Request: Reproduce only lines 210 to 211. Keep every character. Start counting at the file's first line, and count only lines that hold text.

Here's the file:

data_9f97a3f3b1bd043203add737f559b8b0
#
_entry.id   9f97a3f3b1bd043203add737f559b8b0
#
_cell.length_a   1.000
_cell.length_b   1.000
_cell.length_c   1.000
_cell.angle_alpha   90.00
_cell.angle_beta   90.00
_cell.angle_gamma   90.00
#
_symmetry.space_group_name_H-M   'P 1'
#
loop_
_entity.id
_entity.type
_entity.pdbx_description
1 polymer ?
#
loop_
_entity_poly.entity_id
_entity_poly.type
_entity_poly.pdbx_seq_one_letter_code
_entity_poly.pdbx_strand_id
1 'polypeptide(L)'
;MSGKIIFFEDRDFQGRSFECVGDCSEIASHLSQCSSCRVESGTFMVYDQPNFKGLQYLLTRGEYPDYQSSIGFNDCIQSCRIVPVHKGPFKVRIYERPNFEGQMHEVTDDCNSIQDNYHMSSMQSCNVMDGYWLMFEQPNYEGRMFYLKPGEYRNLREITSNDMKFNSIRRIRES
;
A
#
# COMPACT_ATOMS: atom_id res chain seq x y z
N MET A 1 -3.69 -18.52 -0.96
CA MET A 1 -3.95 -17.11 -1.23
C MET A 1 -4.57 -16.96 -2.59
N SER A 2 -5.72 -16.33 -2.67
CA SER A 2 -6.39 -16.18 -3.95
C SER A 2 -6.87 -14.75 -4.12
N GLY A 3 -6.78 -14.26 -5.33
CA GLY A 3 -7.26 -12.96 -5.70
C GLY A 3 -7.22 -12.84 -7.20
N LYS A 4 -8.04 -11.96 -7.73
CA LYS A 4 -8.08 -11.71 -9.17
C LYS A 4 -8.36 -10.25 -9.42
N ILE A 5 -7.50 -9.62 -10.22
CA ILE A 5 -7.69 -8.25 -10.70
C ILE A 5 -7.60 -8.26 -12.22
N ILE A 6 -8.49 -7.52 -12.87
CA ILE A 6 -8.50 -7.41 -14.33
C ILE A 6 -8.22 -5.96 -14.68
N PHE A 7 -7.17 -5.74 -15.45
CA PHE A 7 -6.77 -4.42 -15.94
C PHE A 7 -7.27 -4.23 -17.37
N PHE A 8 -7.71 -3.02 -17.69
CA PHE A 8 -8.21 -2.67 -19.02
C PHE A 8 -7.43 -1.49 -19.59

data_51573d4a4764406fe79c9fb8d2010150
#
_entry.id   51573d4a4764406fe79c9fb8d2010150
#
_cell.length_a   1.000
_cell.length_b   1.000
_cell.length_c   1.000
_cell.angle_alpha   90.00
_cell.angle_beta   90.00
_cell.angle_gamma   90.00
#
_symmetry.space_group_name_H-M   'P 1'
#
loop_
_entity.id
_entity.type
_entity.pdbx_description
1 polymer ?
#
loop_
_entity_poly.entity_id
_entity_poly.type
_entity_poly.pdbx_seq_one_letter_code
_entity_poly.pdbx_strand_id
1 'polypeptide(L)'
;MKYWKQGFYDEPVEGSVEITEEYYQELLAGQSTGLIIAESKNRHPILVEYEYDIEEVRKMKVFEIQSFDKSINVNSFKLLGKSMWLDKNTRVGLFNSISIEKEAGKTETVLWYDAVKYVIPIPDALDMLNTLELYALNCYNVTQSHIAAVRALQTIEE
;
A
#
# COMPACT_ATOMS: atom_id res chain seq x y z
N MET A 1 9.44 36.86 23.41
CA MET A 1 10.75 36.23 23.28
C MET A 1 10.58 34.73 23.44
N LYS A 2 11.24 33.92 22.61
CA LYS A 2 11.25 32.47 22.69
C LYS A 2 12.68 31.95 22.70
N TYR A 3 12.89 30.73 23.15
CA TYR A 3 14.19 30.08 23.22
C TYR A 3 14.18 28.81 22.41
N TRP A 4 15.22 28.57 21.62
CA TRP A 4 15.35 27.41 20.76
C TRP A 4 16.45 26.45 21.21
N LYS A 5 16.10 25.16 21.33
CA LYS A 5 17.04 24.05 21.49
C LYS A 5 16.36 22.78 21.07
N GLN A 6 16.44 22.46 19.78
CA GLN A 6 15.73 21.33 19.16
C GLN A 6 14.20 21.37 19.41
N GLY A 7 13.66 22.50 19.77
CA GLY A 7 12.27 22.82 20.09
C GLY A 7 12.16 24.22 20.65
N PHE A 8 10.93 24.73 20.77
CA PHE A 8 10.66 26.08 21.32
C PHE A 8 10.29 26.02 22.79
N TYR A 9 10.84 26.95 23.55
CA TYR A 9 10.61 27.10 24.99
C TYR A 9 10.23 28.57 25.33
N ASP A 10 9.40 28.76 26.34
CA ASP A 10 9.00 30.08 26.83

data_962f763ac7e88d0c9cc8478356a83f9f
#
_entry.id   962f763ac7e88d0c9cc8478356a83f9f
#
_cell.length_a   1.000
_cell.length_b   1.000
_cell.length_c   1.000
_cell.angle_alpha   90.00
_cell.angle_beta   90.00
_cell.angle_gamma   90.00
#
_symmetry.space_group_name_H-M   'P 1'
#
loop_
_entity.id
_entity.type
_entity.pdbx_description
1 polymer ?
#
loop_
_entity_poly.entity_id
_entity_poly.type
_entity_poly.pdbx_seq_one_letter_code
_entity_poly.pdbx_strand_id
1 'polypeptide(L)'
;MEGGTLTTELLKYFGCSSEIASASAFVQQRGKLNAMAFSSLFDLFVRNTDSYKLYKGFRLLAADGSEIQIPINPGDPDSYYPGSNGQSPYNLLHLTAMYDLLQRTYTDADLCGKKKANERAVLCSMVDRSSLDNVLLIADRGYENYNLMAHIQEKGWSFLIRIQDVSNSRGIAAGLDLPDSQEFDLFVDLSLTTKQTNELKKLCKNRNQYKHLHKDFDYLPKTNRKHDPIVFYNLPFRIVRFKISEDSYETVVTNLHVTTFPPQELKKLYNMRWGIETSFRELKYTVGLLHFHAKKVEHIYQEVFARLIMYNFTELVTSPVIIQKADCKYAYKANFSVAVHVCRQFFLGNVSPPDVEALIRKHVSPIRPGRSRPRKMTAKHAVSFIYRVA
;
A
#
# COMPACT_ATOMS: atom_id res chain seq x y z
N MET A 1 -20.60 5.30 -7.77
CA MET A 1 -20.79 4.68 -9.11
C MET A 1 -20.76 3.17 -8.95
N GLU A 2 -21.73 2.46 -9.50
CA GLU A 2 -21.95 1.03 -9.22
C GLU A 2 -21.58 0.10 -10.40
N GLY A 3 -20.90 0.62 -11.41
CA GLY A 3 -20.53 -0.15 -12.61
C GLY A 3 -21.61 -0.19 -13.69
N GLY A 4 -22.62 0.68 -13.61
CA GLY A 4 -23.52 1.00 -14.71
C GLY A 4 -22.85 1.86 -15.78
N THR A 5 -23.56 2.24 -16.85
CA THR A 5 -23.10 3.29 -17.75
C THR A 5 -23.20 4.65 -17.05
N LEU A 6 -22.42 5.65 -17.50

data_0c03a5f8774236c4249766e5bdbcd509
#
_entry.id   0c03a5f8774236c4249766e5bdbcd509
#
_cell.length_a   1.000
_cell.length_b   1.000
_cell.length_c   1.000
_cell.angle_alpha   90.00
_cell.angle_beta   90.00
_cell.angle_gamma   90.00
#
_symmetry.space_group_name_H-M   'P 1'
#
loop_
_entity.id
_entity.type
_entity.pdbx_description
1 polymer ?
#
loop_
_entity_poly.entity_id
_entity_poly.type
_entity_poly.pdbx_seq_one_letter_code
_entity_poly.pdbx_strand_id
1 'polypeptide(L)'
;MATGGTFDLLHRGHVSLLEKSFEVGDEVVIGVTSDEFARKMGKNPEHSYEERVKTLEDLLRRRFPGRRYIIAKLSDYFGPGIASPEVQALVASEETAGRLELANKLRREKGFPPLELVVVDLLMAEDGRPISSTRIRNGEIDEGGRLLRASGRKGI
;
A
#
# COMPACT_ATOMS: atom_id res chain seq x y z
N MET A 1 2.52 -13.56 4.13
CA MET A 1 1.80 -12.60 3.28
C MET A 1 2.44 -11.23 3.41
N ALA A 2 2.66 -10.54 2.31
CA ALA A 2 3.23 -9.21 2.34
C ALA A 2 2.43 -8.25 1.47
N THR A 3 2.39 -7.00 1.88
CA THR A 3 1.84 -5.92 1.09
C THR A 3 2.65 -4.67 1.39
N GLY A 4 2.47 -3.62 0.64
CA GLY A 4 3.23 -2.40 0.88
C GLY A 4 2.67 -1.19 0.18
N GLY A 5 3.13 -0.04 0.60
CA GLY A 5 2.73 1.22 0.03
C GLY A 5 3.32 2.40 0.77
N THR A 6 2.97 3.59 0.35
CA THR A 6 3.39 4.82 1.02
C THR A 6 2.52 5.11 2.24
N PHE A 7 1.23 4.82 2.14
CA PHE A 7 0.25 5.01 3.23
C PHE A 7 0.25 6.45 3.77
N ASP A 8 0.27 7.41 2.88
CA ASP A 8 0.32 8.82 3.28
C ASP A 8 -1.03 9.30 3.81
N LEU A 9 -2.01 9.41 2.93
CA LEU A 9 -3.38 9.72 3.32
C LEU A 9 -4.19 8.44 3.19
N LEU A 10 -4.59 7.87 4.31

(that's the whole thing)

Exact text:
C PHE A 7 0.25 6.45 3.77
N ASP A 8 0.27 7.41 2.88